It’s interesting that those four newcomers have immediately been lumped together as the first hitting group in batting practice, but the reason why is evident as soon as they go to work.
Morse, in particular, is a powerful man who drives the ball with aggression. But Ibanez and Morales also are obviously professional hitters with good strength. And on Sunday, Bay looked much better as he hit the ball with authority throughout the session.
Of course, this is just batting practice against coaches laying the ball in there. But this type of group power display is something that hasn’t been seen in Mariners camp for a while now and even manager Eric Wedge has taken notice.
“It’s impressive,” said the skipper. “Obviously they all have their own type of presence, which means a lot to me. That’s important. They’re here to perform and help us win ballgames. If you look at what they do in the cage, the way they handle themselves in drills, the way they move around, the way they lead, all those things are impressive to me.”
Things figure to quiet down on Monday when live batting practice begins. That means hitters stepping into the cage for the first time against Mariners pitchers, who to this point have been sharpening up in bullpen sessions without opposition.
The first day of live BP often involves hitters just standing at the plate tracking pitches, getting used to seeing the ball and honing their timing. So it’ll be interesting to see how much the big boys try to unleash, if at all.
Pitchers throwing live batting practice Monday will be Blake Beavan, Hector Noesi, Kameron Loe, Oliver Perez, Logan Bawcom, Andrew Carraway, Danny Farquhar, Brian Moran, Carson Smith, Jonathan Arias, Anthony Fernandez, D.J. Mitchell and Chance Ruffin.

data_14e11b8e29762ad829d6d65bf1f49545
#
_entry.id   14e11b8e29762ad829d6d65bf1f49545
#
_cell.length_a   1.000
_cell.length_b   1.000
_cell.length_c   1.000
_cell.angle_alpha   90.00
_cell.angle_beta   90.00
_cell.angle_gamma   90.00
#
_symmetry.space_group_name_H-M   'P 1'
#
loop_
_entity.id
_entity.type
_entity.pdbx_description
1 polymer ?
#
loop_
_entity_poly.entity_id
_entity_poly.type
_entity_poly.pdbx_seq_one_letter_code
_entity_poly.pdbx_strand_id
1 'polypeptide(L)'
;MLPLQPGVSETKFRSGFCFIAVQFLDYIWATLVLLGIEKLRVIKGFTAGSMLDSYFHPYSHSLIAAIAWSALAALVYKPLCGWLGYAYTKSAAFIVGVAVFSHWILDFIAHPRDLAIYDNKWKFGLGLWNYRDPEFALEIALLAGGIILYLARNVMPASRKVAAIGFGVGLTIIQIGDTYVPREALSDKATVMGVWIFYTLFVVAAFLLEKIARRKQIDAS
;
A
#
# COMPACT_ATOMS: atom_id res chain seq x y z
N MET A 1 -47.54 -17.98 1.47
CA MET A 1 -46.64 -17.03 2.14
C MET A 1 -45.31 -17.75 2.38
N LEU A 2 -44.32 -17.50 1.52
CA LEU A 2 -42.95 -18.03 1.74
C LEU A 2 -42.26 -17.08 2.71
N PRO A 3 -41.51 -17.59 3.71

Then on Tuesday, it’ll be Taijuan Walker, Charlie Furbush, Josh Kinney, Erasmo Ramirez, Tom Wilhelmsen, Carter Capps, Bobby Laframboise, Brandon Maurer, Yoervis Medina, Danny Hultzen, Lucas Luetge, James Paxton and Stephen Pryor.
The veteran starting candidates — Joe Saunders, Hisashi Iwakuma, Jeremy Bonderman and Jon Garland — all are throwing an extra bullpen session instead of jumping immediately into live BP.
Bonderman and Garland, both coming back from arm injuries, each threw Sunday and again impressed Wedge. Iwakuma and Saunders will throw in the bullpen Monday, along with Jhonny Nunez, who was late to camp because of a visa issue.
Felix Hernandez is on his own schedule and is simply playing catch right now as he eases into things. Wedge said Hernandez will throw his first bullpen early this week.
The only other news Sunday was the arrival of catcher Ronny Paulino, who finally got his own visa issue worked out and got out of the Dominican Republic. Paulino has missed the first five days of workouts, but took his physical Sunday and is expected to practice Monday.
Brendan Ryan is known more for his glove, but he’s looking to swing a bigger bat this year as well.
Kendrys Morales is more known for his bat, but he worked out at first base as well along side Justin Smoak.
Raul Ibanez, a familiar face, returns to the Mariners with a little new gray in the goatee.
Robert Andino, another new Mariner, will compete for time at shortstop and as a utility infielder.
Taijuan Walker, one of the young pitching guns, fires to first on a bunt drill.